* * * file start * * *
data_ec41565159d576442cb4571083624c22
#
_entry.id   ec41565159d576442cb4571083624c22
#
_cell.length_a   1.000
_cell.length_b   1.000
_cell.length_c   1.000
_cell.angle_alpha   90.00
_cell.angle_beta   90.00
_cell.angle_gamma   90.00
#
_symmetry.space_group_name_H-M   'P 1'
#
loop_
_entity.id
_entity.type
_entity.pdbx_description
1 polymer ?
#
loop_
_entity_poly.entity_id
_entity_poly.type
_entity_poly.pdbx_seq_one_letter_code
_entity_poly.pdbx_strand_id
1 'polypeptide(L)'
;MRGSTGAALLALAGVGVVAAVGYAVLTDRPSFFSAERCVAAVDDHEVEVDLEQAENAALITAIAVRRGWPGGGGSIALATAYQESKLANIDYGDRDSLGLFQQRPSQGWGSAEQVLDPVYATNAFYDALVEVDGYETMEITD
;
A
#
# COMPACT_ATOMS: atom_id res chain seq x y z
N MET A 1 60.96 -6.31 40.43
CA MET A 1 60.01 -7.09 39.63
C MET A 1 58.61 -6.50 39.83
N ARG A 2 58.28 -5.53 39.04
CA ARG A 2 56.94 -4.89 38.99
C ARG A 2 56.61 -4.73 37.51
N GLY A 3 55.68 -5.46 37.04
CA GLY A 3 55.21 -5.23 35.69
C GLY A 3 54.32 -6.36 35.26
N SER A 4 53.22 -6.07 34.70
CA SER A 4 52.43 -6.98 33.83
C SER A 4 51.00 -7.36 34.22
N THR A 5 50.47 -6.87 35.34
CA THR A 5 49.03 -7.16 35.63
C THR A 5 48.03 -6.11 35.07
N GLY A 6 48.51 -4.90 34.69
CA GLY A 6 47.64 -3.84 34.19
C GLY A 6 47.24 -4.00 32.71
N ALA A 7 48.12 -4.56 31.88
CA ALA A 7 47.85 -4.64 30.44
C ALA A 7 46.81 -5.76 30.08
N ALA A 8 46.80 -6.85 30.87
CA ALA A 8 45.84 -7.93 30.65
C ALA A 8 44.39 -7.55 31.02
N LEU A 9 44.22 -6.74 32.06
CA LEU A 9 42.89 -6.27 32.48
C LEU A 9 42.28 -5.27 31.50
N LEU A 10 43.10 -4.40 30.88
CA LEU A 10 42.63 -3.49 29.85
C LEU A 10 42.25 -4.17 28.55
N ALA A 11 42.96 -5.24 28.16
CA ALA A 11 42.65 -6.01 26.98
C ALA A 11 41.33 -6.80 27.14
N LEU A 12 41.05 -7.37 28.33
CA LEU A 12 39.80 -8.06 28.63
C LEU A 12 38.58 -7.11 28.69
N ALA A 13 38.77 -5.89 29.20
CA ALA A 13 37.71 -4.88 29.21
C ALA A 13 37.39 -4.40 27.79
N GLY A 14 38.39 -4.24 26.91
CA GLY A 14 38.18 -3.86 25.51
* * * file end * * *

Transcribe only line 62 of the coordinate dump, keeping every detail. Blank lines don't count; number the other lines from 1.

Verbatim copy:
CA ALA A 11 42.65 -6.01 26.98